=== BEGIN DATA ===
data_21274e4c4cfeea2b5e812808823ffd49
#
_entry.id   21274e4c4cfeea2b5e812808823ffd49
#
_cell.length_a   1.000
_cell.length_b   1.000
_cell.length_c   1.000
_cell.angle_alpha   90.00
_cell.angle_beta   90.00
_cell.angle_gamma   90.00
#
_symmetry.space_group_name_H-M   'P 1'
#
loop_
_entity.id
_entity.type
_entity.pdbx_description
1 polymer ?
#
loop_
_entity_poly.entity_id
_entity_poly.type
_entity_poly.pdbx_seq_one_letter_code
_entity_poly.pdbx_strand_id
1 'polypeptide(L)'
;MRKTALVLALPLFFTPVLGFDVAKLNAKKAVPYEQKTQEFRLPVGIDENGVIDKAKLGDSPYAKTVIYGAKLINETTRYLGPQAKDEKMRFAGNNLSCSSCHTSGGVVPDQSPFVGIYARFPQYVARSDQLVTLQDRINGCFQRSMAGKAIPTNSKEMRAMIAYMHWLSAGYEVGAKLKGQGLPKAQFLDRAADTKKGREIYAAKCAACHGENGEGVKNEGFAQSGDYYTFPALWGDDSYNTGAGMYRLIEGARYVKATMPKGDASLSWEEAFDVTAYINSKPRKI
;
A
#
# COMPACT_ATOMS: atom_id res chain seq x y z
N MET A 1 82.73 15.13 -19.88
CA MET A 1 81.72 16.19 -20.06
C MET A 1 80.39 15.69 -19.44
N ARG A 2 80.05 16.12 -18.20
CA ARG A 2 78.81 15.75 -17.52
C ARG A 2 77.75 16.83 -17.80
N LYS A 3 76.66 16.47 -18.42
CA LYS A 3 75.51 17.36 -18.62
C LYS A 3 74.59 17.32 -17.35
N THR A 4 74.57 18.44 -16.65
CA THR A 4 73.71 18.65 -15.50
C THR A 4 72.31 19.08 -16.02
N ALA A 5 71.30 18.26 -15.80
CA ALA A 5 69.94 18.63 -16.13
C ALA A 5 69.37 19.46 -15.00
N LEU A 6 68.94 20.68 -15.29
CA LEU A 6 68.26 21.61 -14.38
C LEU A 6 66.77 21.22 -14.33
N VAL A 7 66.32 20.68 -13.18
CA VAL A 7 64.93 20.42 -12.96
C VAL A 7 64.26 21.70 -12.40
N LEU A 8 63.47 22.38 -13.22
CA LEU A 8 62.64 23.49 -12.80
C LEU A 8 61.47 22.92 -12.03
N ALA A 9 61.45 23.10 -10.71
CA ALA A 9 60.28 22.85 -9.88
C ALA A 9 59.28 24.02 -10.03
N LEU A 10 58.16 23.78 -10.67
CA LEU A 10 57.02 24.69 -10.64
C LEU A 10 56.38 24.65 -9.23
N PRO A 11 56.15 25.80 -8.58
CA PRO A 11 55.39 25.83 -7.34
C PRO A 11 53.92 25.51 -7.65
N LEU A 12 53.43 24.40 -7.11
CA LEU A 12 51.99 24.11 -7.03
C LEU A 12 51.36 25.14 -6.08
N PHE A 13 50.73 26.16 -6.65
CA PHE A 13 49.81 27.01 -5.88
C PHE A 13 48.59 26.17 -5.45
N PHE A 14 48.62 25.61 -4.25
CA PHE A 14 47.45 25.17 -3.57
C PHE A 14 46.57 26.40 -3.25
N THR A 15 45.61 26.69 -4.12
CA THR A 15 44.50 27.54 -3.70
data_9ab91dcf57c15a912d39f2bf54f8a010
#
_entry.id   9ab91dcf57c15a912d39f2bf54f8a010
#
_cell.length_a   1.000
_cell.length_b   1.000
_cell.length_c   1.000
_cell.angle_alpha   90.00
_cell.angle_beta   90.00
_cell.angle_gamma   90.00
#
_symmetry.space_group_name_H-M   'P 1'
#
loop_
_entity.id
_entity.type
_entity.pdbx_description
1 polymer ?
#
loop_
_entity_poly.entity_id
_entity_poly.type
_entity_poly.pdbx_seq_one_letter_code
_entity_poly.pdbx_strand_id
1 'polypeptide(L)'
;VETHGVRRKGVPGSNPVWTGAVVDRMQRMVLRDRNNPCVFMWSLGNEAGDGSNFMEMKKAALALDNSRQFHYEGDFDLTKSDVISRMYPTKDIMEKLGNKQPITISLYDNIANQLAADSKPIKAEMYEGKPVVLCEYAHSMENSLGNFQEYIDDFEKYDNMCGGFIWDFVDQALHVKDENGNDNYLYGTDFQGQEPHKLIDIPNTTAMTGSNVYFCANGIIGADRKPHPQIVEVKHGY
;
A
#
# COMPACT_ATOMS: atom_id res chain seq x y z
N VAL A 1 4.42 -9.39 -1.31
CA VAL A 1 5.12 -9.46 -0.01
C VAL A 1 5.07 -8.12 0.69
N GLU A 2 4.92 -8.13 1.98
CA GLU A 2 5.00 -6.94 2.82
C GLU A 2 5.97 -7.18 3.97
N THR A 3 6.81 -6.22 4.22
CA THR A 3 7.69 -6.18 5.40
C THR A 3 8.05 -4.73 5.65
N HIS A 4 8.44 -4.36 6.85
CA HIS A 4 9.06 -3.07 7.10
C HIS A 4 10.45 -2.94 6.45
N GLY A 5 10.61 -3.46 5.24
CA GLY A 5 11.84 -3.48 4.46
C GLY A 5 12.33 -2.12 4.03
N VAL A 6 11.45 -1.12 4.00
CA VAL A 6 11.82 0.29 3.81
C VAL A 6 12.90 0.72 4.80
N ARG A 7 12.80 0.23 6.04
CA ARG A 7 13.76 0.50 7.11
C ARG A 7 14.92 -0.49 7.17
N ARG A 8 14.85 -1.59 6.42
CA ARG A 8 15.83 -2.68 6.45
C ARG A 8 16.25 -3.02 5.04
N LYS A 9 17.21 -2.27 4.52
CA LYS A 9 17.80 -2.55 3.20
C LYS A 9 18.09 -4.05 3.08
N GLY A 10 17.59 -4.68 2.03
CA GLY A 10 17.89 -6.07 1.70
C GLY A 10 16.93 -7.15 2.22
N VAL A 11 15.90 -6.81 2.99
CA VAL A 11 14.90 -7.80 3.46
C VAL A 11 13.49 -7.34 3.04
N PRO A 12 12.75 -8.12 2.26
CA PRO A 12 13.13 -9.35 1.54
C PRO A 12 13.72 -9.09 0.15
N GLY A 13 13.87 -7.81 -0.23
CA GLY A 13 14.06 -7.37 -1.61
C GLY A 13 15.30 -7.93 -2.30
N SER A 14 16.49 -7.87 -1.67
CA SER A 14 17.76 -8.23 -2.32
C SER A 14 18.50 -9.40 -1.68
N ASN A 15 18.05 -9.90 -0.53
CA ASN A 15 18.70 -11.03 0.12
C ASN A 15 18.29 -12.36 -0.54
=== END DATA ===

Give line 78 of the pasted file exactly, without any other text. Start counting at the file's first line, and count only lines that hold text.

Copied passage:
#